Using Evernote to catalogue patterns & fabric stash

vintage sewing patterns

In my head, I’m a very organised and methodical person. In reality I’m not!

Actually, that’s not entirely fair. I do put things in piles labelled ‘to action’, ‘to file’, ‘to put away’ and I have even been known to put things in boxes but there remains an ongoing issue with finding things!

My precious sewing patterns, new and old, are safely filed put away in boxes. I love to get them out and look through them every now and then, just for that warm fuzzy feeling. And sometimes I even put them to work. But with the ever growing tower of pattern boxes it is true to say that I often forget what I’ve got.

But last week I discovered Evernote! I cannot claim to be the authority on this app because, by all accounts, it does so much. However, I can tell you how it has revolutionised the organisation of my sewing pattern collection.

How Evernote works for me

  • Firstly, it’s on my phone which means when I find myself in a fabric shop, I can instantly find out how much fabric/what notions I need, or if a particular fabric is suitable for the job just by scrolling through my instantly available files.
Evernote screenshot
How my sewing pattern list appears on my phone screen
  • Equally if I’m in a charity shop and there’s an amazing remnant of fabric shouting out I can see if it matches up to the requirements.
  • I can instantly check to see if I already own the pattern or not – Despite my tower of patterns equalling my own height, I still get a little buzz from an Ebay bargain!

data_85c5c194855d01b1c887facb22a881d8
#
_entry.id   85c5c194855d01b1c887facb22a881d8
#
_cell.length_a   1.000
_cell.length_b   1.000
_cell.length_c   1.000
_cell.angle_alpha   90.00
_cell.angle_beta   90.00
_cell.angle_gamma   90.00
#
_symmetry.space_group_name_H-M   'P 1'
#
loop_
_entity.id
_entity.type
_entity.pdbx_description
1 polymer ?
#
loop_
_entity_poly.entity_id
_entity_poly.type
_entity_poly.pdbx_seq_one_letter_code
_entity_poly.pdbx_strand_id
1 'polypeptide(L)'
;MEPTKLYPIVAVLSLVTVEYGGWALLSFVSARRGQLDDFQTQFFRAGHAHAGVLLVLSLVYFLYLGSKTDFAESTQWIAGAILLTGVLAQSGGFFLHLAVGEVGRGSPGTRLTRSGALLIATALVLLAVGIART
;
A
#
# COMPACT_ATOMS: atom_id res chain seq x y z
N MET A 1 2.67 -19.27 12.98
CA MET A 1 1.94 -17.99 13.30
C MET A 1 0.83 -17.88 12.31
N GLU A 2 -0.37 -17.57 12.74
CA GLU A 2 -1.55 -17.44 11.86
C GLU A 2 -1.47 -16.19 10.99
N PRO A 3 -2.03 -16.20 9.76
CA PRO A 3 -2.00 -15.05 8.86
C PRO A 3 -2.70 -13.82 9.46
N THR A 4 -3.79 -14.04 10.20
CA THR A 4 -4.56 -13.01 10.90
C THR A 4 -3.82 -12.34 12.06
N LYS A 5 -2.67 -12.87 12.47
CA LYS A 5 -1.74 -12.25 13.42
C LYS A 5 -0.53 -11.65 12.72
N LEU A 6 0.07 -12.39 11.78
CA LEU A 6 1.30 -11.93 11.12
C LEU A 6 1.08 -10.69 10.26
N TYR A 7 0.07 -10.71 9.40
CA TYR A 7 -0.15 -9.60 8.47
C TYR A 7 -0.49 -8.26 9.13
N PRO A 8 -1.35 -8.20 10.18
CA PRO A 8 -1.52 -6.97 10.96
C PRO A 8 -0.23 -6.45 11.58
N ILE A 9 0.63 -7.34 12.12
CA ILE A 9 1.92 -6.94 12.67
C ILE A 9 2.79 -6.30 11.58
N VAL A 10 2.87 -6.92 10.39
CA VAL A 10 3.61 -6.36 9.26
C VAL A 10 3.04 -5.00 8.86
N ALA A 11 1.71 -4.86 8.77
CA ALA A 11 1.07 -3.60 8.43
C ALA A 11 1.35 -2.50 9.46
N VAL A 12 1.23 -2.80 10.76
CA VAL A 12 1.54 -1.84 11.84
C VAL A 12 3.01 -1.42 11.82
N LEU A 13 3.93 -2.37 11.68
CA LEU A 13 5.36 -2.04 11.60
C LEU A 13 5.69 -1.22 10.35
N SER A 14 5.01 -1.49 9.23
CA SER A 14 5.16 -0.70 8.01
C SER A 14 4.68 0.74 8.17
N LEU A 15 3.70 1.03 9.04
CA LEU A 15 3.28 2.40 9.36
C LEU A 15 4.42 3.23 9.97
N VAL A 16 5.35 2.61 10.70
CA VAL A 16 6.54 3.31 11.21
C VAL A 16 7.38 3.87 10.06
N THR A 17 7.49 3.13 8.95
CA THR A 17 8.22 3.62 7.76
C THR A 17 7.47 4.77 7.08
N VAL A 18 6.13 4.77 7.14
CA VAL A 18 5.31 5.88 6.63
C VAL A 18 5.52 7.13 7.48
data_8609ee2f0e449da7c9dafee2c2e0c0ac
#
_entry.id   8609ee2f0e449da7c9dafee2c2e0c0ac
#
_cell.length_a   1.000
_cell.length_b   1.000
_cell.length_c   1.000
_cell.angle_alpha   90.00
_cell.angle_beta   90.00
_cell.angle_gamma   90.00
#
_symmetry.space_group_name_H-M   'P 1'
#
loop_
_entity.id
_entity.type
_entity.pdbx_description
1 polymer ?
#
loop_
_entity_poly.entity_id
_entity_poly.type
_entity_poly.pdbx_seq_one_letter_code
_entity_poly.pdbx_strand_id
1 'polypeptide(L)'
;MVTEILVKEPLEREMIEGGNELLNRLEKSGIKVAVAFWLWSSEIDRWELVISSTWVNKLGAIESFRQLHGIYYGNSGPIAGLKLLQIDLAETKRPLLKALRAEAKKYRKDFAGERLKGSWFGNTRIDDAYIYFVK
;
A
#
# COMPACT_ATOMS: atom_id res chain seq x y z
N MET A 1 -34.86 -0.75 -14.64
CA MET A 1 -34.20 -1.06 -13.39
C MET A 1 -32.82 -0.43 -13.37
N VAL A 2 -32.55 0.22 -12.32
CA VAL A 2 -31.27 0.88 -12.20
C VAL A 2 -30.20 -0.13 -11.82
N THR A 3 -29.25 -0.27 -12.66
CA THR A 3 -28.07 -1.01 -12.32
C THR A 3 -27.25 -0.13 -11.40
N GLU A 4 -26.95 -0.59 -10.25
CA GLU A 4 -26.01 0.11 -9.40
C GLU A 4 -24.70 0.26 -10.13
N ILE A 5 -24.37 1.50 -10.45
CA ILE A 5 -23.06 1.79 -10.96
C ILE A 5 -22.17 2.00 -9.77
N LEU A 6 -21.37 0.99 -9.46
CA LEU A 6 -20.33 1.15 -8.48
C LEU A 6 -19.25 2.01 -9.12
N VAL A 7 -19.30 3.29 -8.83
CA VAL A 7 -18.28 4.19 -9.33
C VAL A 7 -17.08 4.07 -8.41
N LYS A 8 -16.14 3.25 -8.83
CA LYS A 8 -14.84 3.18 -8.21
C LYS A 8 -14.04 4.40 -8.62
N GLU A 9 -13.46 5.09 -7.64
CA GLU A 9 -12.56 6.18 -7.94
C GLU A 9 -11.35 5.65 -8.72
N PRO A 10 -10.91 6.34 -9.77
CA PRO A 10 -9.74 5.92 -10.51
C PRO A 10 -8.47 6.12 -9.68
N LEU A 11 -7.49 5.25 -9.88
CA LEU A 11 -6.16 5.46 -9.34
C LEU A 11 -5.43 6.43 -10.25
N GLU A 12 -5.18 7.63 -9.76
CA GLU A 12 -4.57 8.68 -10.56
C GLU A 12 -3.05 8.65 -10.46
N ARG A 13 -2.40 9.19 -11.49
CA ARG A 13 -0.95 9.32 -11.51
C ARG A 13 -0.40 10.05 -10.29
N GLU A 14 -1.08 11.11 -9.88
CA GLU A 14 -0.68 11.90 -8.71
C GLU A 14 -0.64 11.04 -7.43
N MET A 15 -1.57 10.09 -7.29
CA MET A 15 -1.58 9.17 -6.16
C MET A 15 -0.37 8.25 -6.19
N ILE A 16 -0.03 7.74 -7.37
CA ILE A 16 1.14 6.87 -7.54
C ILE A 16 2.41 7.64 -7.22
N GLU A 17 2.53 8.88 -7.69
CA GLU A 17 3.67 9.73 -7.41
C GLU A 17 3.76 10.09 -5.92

• You can share your ‘notes’ on social networks or via message or Email which will be a handy way of me creating a new pinboard on Pinterest or consulting fellow sewists via Twitter or Facebook.
  • You can also print straight from your device. Assuming you’d need a wireless system for that though.
  • You can tag the patterns making for a brilliant search system. I generally tag mine with: size, bust-size, era, garment style, pattern name/number and exact date of publication if I can find it.
  • You can also stack notebooks. So for instance:
    1 ‘note’ effectively consists of front and back of pattern envelope plus any notes I’ve made from previous experience.
    ‘Notes’ are grouped together to form a ‘notebook’, for instance one ‘notebook’ could be titled Vintage another could be Modern.
    ‘Notebooks’ can then be stacked under a title of Sewing patterns.
    I am currently just putting all ‘notes’ (individual patterns) in one ‘notebook’ called Sewing patterns and tagging them for easy searching. I like being able to scroll down a long list.
  • You can view each pattern as a thumbnail with it’s title alongside. It’s a little bit diddy, even on a larger than average phone screen but it syncs perfectly online and I find this is an easier way of viewing and editing from the comfort of a desk and the luxury of a larger screen.

Evernote online

And the best thing about Evernote?

  • It’s absolutely FREE! I haven’t felt the need to upgrade to a premium version yet. The benefits of which include: more space allocation, an offline editing option, multiple author permission, and pdf search facility. But even if and when I feel I’m ready to upgrade, its only about £35 per year!

Evernote is so easy to use

To upload a pattern I simply take a photo of the cover using the inbuilt camera and then take a ‘document’ shot of the back cover text. This text can be enlarged for perfect readability even on a tiny screen. I then give it a title: The pattern company and number reference. And then I tag it so It can be searched for. I currently only have the one notebook titled, Sewing Patterns and I make sure they live in there but if you had other notebooks you’d just have to check it’s in the right place.